If the furniture’s description mentions weatherproofing it’ll be resistant to weathering from the rain, but might not cope as well if it’s left soaking for days on end. It also depends on what you want your furniture to look like – treated wood may still darken or lighten over the years if a new oil or stain isn’t applied, but it’ll still stay sturdy and strong in every season when left outside.
You’ll probably want to move/cover any cushions when not in use, simply so they’re dry and ready to go whenever you next want to take a seat outdoors.
If you want your furniture to look exactly like it did when you bought it, you’ll want to buy a treatment/stain so you can preserve the wood’s colour.
You don’t need to break the bank though, there are plenty of affordable wood treatments that will keep colour or re-apply the weather resistance of your furniture.
A prime example of wood-coloured wood
Oils replace the natural oils of your wood and restore natural colour, while stains come in different colours depending on your needs and offer protection from greying and discolouring. Both give weatherproofing and water resistance to wood, but stains last longer before needing to be re-applied
Use a brush and go with the grain (along the lines rather than against them). Use an oil that matches your wood type – a lot of garden furniture will be hardwood like oak, teak or mahogany, but pine, fir and redwood are all softwood, so take note of your wood type before you go buying.
Imagine this is furniture rather than a block of wood and you’ve got the right idea
Try not to use so much that it drips off your wood – you want it to soak in rather than run off – and you can apply it once or twice a year without issue.
It’s pretty straightforward, a damp cloth will take the worst of it off though you can use sugar soap and a non-abrasive scrubber if you want to get in deeper. If you want to get fancy with it, you can often use car cleaning products on metal furniture.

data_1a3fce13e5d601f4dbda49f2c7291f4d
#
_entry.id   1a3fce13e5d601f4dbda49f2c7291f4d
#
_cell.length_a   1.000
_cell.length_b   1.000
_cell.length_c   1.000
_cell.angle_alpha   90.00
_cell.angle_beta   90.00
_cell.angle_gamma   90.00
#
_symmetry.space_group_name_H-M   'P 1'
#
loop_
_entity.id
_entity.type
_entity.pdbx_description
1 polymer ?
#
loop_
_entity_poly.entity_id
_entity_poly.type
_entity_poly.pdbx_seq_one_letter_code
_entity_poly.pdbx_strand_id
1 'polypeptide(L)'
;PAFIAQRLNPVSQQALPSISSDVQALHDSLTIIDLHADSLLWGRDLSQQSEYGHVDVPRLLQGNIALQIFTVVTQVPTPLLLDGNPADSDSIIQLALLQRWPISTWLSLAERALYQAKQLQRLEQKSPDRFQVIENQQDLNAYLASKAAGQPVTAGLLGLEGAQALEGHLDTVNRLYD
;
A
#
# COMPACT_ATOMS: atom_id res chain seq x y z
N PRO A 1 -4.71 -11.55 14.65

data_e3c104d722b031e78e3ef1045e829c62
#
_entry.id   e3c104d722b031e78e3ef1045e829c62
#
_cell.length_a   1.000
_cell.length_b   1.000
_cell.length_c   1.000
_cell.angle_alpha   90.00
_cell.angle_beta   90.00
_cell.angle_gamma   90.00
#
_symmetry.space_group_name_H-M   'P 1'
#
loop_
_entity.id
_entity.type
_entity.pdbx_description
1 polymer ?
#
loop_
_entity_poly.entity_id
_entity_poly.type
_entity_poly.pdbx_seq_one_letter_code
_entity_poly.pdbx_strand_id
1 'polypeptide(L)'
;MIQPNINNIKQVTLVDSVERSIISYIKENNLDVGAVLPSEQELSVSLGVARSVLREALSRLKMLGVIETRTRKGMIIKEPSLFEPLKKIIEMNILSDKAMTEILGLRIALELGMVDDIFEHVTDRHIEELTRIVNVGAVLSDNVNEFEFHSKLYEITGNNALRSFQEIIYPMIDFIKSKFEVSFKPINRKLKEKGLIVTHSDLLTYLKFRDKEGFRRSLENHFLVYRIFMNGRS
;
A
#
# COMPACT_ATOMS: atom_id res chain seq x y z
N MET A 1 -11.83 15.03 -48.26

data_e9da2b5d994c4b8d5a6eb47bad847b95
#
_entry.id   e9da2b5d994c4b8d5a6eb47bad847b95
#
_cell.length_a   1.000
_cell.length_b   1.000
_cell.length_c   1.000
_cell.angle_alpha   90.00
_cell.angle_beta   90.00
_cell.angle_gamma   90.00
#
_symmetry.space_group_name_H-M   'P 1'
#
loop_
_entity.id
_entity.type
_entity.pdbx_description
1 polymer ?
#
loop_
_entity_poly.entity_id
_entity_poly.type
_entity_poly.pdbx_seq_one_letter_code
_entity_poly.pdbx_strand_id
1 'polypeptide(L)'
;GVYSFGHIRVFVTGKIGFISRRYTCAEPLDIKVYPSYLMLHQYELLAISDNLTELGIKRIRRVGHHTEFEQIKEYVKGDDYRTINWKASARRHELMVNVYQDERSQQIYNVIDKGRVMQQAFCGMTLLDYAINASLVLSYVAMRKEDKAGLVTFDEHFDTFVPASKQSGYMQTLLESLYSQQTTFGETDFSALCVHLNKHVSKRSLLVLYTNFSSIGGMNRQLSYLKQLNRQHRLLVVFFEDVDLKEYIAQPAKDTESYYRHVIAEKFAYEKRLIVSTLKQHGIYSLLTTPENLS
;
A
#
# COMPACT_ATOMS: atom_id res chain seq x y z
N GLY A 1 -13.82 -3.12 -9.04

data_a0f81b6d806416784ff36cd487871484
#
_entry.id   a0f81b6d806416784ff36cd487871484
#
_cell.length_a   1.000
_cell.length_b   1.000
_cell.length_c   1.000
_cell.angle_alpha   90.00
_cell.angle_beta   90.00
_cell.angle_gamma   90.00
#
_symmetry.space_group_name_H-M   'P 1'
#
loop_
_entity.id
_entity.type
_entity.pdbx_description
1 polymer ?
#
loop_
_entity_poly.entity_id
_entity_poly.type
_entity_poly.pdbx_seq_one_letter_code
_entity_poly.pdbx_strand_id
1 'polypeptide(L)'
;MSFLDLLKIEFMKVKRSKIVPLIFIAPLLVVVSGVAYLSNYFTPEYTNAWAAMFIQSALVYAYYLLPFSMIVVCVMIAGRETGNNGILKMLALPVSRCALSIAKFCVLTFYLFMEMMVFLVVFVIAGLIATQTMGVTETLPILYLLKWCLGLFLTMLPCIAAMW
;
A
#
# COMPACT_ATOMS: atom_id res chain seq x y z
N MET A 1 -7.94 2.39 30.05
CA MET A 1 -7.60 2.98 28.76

A cover will keep off the birds and their leavings, but you don’t need to worry about getting special cleaners if you end up with a bit of muck – a good scrub with washing up liquid and a hosing off will see you right in most circumstances.
Try not to get too wet with it though, as the more water you allow to seep into your furniture the more you might chip away at any water-resisting properties your furniture has. It’ll be treated for rain showers rather than baths!
This depends on the material. Wood will weather but most of it will be protected against effects like rot, while aluminium will be unaffected by snow and cold. Materials will contract and expand, but shouldn’t suffer material degrading.
You may want to brush off heavy snow to stop any melted water seeping into cracks, refreezing then expanding to cause splinters/deeper cracks, but a cover will also keep the worst of it away.
To read more about protecting your furniture over winter, check out this post from a few years ago that’s still valid today.
Yes, but the grass under the feet is going to get squashed – you can’t beat physics and gravity. If you move the furniture often the grass will bounce back, both real and artificial, but if the furniture is both used and left in the same place for a couple of weeks you’re going to start seeing marks in the lawn and bent artificial grass.